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Irwin Marples or Narex Premium?

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Forum topic by SamfromTB posted 09-12-2019 01:18 PM 504 views 0 times favorited 15 replies Add to Favorites Watch
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SamfromTB

1 post in 104 days


09-12-2019 01:18 PM

Topic tags/keywords: suggestions chisels hand tools tools irwin marples narex

I am about to purchase a new chisel set. I am a hybrid woodworker who primarily uses power tools. I have been getting by with a cheap set of Harbor Freight chisels. They must be sharpened after nearly every use, but have got the job done (mostly). I have narrowed my choices down to a 4 piece Narex Premium set and a 6 piece Irwin Marples set. The Irwin are about $60 and the Narex about $50. Anybody have experience with one or both that could help with a recommendation? Open to other suggestions as well. Don’t want to spend more than $20 a chisel and not willing to take the time to restore vintage. Sounds like a fun project for future but not at the moment. Thanks in advance.


15 replies so far

View JayT's profile

JayT

6273 posts in 2692 days


#1 posted 09-12-2019 01:29 PM

I’m going to start with a question. Which of your current HF chisels do you use the most?

What I’ve found for myself and see in others is that buying sets is not generally the best way to acquire chisels. Most woodworkers are far better off buying higher quality individual chisels in a couple of sizes they use most and expand from there. If you are using every chisel in your current set equally, then great, buy another set. If you use your 1/2in chisel a lot more than the others, get a really good 1/2in chisel and continue to use the other sizes of the HF ones until you feel you need to invest in another size.

Also consider if an in between size would be even better for your work. One of my most used chisels is a 3/8, which you will not find in any set. I also use 1/8 a lot. I’ve had chisel sets and two or three of them never seem to get used (usually the wide ones), which means you are paying for stuff you don’t need. I’ve been much happier spending on a few Two Cherries that fit my woodworking needs instead of a set that doesn’t. It cost a bit more, but that has been spread over time and the steel quality and balance is leaps and bounds higher, which makes for a much better user experience.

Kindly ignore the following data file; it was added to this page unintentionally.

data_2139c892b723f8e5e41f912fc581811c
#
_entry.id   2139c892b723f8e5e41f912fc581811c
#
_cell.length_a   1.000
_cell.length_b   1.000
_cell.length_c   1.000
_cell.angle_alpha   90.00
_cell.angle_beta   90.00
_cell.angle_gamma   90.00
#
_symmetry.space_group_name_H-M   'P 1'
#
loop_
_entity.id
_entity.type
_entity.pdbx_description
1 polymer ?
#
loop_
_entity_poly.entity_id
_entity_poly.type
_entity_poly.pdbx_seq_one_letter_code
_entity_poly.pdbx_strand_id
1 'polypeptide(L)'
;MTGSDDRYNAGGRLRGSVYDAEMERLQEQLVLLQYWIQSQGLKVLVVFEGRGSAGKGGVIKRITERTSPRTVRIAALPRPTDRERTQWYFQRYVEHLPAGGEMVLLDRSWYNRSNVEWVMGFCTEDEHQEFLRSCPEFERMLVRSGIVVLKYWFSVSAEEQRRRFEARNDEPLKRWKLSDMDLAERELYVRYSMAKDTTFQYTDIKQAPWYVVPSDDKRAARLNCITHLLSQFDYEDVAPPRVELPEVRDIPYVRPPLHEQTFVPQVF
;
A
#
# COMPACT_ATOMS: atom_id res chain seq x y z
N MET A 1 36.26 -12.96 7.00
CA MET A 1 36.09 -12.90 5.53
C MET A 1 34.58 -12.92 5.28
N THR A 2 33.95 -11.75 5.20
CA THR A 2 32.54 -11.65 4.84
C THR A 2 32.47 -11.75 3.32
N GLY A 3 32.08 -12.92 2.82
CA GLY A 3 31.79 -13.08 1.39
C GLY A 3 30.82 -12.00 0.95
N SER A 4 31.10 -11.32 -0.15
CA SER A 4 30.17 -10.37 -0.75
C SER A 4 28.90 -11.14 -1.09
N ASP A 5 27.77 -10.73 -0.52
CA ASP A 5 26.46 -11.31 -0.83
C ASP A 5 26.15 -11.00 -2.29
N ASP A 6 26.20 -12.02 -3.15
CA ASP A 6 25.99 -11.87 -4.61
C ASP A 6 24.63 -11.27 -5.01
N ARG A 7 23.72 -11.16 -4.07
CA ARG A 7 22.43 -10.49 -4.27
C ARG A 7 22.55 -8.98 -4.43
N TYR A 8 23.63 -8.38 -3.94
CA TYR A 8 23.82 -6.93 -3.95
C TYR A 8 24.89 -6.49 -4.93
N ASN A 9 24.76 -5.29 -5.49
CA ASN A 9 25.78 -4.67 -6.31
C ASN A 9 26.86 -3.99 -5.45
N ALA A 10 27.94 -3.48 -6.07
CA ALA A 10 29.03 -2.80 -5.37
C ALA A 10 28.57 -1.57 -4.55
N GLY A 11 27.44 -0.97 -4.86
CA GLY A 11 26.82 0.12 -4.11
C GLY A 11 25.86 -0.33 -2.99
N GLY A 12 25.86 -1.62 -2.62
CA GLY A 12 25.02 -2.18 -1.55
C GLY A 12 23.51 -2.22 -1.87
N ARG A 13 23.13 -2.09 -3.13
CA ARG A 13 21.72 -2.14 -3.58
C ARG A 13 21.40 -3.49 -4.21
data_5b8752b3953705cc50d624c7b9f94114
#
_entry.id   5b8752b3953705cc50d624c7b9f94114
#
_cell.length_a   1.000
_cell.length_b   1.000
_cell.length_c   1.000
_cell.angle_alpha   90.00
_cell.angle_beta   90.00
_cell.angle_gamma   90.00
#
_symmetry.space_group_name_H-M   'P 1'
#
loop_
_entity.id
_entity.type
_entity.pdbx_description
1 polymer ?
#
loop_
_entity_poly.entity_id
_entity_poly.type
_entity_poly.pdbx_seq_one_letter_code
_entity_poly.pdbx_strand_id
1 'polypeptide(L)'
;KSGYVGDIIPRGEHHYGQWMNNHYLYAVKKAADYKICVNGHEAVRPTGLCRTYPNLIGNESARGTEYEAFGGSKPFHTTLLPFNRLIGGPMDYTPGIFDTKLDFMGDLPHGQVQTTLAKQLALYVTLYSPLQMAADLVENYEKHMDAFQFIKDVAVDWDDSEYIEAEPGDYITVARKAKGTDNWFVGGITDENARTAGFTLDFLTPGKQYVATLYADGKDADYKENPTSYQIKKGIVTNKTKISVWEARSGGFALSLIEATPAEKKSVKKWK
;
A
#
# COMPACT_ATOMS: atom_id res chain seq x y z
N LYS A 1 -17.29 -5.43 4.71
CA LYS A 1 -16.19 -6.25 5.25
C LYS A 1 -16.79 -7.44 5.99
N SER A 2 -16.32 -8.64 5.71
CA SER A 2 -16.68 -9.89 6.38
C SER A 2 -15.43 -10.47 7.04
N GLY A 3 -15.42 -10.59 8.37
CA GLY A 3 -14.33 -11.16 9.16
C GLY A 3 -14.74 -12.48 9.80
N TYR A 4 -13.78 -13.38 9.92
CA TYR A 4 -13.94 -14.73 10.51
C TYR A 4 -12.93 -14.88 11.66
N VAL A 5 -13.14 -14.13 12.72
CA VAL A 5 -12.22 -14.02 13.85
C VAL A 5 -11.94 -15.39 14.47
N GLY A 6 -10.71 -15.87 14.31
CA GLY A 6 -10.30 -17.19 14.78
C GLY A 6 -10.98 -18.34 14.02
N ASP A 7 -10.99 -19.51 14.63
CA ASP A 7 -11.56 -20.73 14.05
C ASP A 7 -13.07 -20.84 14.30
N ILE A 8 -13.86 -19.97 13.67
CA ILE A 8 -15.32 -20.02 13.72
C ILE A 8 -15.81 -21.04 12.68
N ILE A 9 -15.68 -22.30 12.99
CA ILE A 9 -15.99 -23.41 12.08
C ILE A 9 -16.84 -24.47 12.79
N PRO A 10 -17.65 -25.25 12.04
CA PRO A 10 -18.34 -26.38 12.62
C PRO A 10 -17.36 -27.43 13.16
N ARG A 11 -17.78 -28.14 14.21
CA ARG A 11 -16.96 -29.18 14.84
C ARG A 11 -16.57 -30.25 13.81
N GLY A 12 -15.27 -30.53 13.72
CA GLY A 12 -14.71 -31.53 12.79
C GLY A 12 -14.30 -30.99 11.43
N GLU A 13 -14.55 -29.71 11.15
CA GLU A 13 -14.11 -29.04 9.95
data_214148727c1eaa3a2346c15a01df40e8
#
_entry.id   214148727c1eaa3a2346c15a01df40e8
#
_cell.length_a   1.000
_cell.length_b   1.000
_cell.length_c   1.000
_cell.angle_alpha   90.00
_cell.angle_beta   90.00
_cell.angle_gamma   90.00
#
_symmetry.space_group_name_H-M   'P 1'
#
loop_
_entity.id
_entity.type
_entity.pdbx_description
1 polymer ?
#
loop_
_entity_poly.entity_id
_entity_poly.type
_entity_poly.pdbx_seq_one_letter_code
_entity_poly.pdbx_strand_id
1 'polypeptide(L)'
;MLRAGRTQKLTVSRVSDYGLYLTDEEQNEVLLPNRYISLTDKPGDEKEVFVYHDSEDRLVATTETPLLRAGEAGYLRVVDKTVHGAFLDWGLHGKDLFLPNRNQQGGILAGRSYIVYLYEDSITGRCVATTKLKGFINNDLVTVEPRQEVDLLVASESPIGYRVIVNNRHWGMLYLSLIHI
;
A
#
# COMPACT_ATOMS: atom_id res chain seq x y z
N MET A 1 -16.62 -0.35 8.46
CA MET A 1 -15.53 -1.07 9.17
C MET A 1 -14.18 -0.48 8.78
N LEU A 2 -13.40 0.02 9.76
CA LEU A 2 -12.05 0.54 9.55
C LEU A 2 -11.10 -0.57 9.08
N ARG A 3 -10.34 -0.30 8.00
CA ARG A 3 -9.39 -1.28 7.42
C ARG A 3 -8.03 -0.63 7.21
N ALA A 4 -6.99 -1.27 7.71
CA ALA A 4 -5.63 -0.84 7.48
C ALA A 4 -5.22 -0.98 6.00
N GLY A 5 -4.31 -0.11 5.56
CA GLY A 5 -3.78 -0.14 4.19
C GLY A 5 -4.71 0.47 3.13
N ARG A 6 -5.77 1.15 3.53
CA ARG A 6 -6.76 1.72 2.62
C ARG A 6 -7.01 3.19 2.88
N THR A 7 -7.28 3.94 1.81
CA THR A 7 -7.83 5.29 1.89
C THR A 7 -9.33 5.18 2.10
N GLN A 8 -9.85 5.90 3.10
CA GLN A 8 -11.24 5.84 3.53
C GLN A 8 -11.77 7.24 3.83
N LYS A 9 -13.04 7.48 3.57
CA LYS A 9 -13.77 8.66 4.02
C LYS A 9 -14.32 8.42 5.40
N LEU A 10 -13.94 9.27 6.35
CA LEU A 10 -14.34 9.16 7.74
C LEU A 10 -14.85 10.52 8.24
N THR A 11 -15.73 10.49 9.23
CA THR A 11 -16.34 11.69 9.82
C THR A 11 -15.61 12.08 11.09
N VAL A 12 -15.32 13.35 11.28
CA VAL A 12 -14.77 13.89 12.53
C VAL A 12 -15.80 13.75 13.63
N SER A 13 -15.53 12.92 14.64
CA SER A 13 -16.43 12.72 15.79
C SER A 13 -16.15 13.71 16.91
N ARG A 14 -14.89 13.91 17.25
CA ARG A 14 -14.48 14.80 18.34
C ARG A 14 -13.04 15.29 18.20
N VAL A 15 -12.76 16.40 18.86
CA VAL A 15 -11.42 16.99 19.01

Again, if a set really fits how you work, then there is nothing wrong with buying one. I just wanted to present a different avenue of thought that has worked better for a lot of woodworkers.

-- https://www.jtplaneworks.com - In theory, there is no difference between theory and practice. In practice, there is.

View Robert's profile

Robert

3516 posts in 1961 days


#2 posted 09-12-2019 01:29 PM

It all depends on what your primary use is. There are chisels more suitable to dovetails and some that are not.

I have both sets you mention. The very first chisels I bought were the blue handled Irwins. I quickly found they are sub-optimal for dovetails because of the high side bevel heights. I consider them more a “firmer” utilitarian type chisel. Great for general tasks and mortises. They hold an edge as good, or maybe better than the Narex.

The Narex premiums are a good, entry chisel . You’ll get a good bang for the buck. Fairly low side bevel heights, making them good for dovetails. My only complaint on them is 1) be prepared to do some work getting the backs flat, 2) edge retention could be better.

If you’re not doing hand dovetails, I would to with the Irwins.

-- Everything is a prototype thats why its one of a kind!!

View knotscott's profile

knotscott

8325 posts in 3856 days


#3 posted 09-12-2019 07:21 PM

I have one Narex and a set of Marples. To my hands, the Marples feels more comfortable. Both can be made to work well, but it boils down go what you like.

-- Happiness is like wetting your pants...everyone can see it, but only you can feel the warmth....

View Tim's profile

Tim

3848 posts in 2442 days


#4 posted 09-12-2019 07:49 PM

JayT’s strategy is a really good way to get better quality tools you’ll actually use.

View wildwoodbybrianjohns's profile

wildwoodbybrianjohns

184 posts in 28 days


#5 posted 09-12-2019 08:59 PM

I have a ton of chisels, of various quality. But I only use two for the most part- a 2cherries 1/2”, and a 2cherries 1/4.” Sometimes I need somethin smaller to clean up grooves for splines, and use an 1/8” 2cherries.

Occasionally I use gouges, again 2cherries, same size as above.